Altice USA struck back at Starz this week, urging the FCC to dismiss Starz’s emergency petition for injunctive relief.
Altice contends the petition was untimely and has no basis in law, fact, or policy.
“It [Starz’s FCC petition] is simply a transparent attempt by Starz to manipulate a regulatory process reserved for emergency situations to secure the carriage it failed to obtain based on the merits of its programming,” Altice wrote in its response filed with the Commission Tuesday.
Starz programming has been off Altice’s cable systems since Jan. 1 after carriage negotiations reached an impasse. Earlier this month Starz asked the FCC to intervene to get its programming back on Altice systems in the New York area, filing a petition for declaratory ruling, followed by the emergency petition for injunctive relief filed last week.
Altice asserts the petition was untimely because although it sought emergency relief, Starz waited nearly three weeks before seeking FCC intervention.
“This fact alone shows that there is no ‘emergency;’ it [Starz] would have acted promptly if it in fact had suffered irreparable harm, but it did not,” Altice wrote.
Altice also disputes Starz’s claim that the MSO knowingly ignored the FCC rule requiring operators to give customers 30-days’ notice of major programming changes, saying the accusation is false.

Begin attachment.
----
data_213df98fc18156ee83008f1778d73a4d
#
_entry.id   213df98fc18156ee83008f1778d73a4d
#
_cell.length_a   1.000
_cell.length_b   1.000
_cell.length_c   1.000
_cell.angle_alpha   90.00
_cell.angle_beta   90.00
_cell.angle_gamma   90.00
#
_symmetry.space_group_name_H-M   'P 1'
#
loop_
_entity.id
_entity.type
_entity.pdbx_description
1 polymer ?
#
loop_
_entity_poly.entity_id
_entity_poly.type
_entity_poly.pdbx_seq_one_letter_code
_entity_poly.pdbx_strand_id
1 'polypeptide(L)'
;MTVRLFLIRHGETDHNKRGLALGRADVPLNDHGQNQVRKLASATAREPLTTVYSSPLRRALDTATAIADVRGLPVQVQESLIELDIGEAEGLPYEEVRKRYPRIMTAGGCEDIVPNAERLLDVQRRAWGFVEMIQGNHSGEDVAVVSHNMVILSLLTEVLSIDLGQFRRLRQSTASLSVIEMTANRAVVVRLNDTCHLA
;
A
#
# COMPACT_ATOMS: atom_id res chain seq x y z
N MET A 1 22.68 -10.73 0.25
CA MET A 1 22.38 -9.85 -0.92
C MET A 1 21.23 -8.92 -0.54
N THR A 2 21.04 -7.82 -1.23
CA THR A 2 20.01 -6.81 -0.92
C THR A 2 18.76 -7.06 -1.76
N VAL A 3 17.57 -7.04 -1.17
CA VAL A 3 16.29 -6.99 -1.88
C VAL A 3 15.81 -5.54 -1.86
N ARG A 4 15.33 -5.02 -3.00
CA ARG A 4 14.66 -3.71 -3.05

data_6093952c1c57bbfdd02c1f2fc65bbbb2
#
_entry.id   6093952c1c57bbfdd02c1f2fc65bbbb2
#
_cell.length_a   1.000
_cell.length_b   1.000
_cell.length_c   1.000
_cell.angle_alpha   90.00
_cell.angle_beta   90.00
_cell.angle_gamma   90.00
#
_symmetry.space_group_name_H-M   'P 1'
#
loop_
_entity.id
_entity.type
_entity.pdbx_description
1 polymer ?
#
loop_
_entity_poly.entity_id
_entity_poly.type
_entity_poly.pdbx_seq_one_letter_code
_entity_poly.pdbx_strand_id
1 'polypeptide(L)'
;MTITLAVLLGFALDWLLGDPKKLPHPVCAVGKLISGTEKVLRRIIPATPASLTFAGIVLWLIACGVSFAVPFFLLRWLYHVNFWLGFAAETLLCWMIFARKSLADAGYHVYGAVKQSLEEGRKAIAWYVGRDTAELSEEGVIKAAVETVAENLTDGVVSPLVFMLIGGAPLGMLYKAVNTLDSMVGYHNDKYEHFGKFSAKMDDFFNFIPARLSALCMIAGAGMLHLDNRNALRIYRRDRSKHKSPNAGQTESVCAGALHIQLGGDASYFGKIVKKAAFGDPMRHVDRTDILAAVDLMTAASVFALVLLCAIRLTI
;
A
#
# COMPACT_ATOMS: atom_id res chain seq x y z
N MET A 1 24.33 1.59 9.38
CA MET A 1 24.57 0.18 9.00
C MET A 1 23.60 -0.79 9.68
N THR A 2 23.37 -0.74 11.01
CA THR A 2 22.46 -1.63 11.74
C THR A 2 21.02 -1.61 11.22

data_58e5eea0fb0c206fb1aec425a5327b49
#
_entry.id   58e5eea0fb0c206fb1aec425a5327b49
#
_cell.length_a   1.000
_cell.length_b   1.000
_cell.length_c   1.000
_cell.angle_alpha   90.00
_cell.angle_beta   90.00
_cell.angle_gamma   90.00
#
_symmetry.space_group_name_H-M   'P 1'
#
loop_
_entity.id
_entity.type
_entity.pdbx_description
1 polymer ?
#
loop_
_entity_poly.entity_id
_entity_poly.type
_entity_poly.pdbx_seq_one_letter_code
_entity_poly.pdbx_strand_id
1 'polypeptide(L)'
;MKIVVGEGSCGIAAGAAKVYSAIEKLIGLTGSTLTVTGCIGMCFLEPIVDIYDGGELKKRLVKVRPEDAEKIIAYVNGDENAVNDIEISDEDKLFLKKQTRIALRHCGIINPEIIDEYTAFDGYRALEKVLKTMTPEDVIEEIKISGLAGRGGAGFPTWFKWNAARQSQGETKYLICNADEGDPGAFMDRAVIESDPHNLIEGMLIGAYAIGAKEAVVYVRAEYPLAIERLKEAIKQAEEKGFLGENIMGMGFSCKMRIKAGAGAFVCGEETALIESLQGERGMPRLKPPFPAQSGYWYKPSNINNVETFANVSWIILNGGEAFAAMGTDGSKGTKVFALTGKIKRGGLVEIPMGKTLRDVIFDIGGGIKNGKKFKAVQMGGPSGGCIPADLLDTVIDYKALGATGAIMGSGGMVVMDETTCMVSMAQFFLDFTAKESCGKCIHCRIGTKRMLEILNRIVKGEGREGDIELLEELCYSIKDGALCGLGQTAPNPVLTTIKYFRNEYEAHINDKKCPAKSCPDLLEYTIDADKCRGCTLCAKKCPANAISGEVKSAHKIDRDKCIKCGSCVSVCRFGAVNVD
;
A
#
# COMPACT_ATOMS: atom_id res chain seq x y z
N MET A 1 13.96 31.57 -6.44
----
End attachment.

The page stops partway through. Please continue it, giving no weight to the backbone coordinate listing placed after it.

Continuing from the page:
“The FCC requires that cable operators provide customers notice of programming changes at least thirty days in advance of the change when the change is within the control of the cable operator,” Altice wrote. “In this case, Altice did not know that an agreement for carriage would not be reached, despite its numerous offers, until December 31, 2017.”
Altice argues that it’s not the FCC’s place to get involved, as the failed carriage negations with Starz were not due to any violation of Commission rules, but because Starz was seeking fees that make “no economic sense for Altice and its customers.”
The cable operator also claims that Starz is undertaking public relations campaign “expressly designed to mislead customers and disrupt Altice’s call centers and customer operations.”
Starz, in addition to asking the FCC to restore carriage of Starz, StarzEncore, and Movieplex for a 30-day notice period, had also requested Altice “correct” its “misleading and false disclosures regarding its deletions of Starz’s channels,” and “respond to consumer inquiries and complaints” in compliance with FCC rules.
“It is the height of hypocrisy for Starz to launch a campaign designed to foil Altice’s ability to respond to its customers and then to complain about Altice’s supposed failure to respond,” Altice said in the filing.
Altice asserts Starz has not “even come close” to meeting the requirements for an emergency stay, including the need to show irreparable harm, and a likelihood of success on the case’s merits.
Filed Under: Industry regulations